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Flood insurance: Residents left high and dry as last low-cost insurer gets out

Finding flood insurance is ever more difficult – nearly five years after the Hull flood – and a government agreement is expiring

Householders in flood-hit properties have been dealt a further blow in their battle to get insurance as one of the last remaining insurers willing to offer them cover has changed its stance.

Sainsbury’s Finance offered low-cost insurance to homeowners and tenants whose properties had previously been flooded, whereas dozens of other major insurance companies turned them away. According to the National Flood Forum, a charity offering advice and support to communities and individuals at risk of flooding, or who have been flooded, Sainsbury’s appeared to offer cover to nine out of 10 people it sent its way.

The policies were underwritten by Halifax Insurance. But in the past few weeks the bank has changed its underwriter to RBS Insurance, which appears to be declining the majority of flood cases the charity sees.

Chris Wright, who deals with insurance queries at the National Flood Forum, says: “Towards the end of last year around 90% of the people that came to us unable to get cover were then subsequently granted cover by Sainsbury’s. Some had made phenomenal savings by going to Sainsbury’s. Now we are struggling to find an insurer that stands out.”

She adds: “Since the bank has changed underwriter our job has become so much harder. Now I understand it won’t quote for anyone that has been flooded in the last 10 years.”

While many householders are struggling to get insurance, and others are offered cover at a price they cannot afford, the situation is set to even worse after June next year when a voluntary agreement between the insurance industry and the government ends.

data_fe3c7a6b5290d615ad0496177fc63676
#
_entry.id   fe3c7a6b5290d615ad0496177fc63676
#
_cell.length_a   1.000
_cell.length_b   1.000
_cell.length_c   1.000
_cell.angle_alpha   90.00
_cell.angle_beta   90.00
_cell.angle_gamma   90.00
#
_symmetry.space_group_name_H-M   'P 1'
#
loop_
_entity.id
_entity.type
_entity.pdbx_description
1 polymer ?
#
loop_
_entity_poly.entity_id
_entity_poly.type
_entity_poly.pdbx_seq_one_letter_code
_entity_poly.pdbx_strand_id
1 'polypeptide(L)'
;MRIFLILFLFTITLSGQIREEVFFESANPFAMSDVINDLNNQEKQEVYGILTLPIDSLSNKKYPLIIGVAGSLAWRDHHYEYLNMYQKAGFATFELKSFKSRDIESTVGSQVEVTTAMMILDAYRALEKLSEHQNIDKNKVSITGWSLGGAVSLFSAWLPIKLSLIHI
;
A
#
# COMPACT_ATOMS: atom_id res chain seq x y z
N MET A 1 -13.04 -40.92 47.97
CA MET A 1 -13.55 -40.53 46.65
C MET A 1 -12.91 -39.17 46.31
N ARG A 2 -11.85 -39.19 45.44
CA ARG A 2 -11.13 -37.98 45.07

The Association of British Insurers warned earlier this year that up to 200,000 homes in England and Wales will struggle to obtain adequate flood insurance next year. The current agreement states that insurers must include flood cover as standard for properties built before 1 January 2009, where the risk of flooding is low. Crucially, insurers must also allow at-risk households who already have flood cover to renew automatically with the same insurer, as long as flood defences are planned to be in place within five years.

The industry and the government are now locked in a battle over what should happen next, with insurers reluctant to continue to offer cover without government commitment on flood defences.

RBS Insurance says: “We have been working with the Association of British Insurers for several years, in an attempt to influence government regarding the provision of a sustainable national plan for flood prevention and also to maintain widely available and affordable flood insurance for all customers. The current Statement of Principles is unfair to consumers and to insurers, as it does not offer the level playing field which we all expect. This situation needs urgent attention. We will continue trying to find a solution to this dilemma, as the 2013 deadline for the termination of the Statement of Principle (flood insurance) agreement is fast approaching.”

Wendy Walters, 62, from Hull was one of the householders helped by Sainsbury’s. She and her husband lost everything in the floods that hit the city in 2007, including their much loved pet budgerigar.

“The fireman had to carry me out of the property as I’m not steady on my feet,” she says. “We were out of the house for a year while it was repaired, but luckily our insurance covered everything.”